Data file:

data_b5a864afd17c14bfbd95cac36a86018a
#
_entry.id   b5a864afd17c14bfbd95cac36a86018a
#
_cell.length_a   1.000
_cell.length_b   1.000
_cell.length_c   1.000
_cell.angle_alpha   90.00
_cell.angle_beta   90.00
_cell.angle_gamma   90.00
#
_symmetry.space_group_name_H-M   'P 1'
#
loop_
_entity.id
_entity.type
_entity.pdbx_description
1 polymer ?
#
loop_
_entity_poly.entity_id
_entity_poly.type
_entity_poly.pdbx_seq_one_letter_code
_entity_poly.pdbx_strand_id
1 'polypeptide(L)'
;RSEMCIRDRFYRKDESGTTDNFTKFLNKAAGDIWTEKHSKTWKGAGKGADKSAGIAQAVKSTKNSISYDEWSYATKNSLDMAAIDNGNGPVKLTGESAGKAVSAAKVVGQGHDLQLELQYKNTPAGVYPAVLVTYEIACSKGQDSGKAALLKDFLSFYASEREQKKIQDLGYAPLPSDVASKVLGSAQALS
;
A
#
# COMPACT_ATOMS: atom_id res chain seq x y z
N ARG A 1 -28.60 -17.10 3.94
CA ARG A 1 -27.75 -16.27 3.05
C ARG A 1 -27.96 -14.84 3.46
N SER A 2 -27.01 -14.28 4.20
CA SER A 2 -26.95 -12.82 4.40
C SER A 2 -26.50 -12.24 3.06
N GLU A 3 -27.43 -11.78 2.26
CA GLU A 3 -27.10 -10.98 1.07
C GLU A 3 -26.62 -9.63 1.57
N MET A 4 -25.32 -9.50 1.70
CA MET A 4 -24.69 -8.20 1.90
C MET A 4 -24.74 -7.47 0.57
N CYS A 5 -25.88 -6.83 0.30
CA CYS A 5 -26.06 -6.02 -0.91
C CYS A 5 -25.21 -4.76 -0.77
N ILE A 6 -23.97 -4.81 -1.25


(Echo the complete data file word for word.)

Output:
data_b5a864afd17c14bfbd95cac36a86018a
#
_entry.id   b5a864afd17c14bfbd95cac36a86018a
#
_cell.length_a   1.000
_cell.length_b   1.000
_cell.length_c   1.000
_cell.angle_alpha   90.00
_cell.angle_beta   90.00
_cell.angle_gamma   90.00
#
_symmetry.space_group_name_H-M   'P 1'
#
loop_
_entity.id
_entity.type
_entity.pdbx_description
1 polymer ?
#
loop_
_entity_poly.entity_id
_entity_poly.type
_entity_poly.pdbx_seq_one_letter_code
_entity_poly.pdbx_strand_id
1 'polypeptide(L)'
;RSEMCIRDRFYRKDESGTTDNFTKFLNKAAGDIWTEKHSKTWKGAGKGADKSAGIAQAVKSTKNSISYDEWSYATKNSLDMAAIDNGNGPVKLTGESAGKAVSAAKVVGQGHDLQLELQYKNTPAGVYPAVLVTYEIACSKGQDSGKAALLKDFLSFYASEREQKKIQDLGYAPLPSDVASKVLGSAQALS
;
A
#
# COMPACT_ATOMS: atom_id res chain seq x y z
N ARG A 1 -28.60 -17.10 3.94
CA ARG A 1 -27.75 -16.27 3.05
C ARG A 1 -27.96 -14.84 3.46
N SER A 2 -27.01 -14.28 4.20
CA SER A 2 -26.95 -12.82 4.40
C SER A 2 -26.50 -12.24 3.06
N GLU A 3 -27.43 -11.78 2.26
CA GLU A 3 -27.10 -10.98 1.07
C GLU A 3 -26.62 -9.63 1.57
N MET A 4 -25.32 -9.50 1.70
CA MET A 4 -24.69 -8.20 1.90
C MET A 4 -24.74 -7.47 0.57
N CYS A 5 -25.88 -6.83 0.30
CA CYS A 5 -26.06 -6.02 -0.91
C CYS A 5 -25.21 -4.76 -0.77
N ILE A 6 -23.97 -4.81 -1.25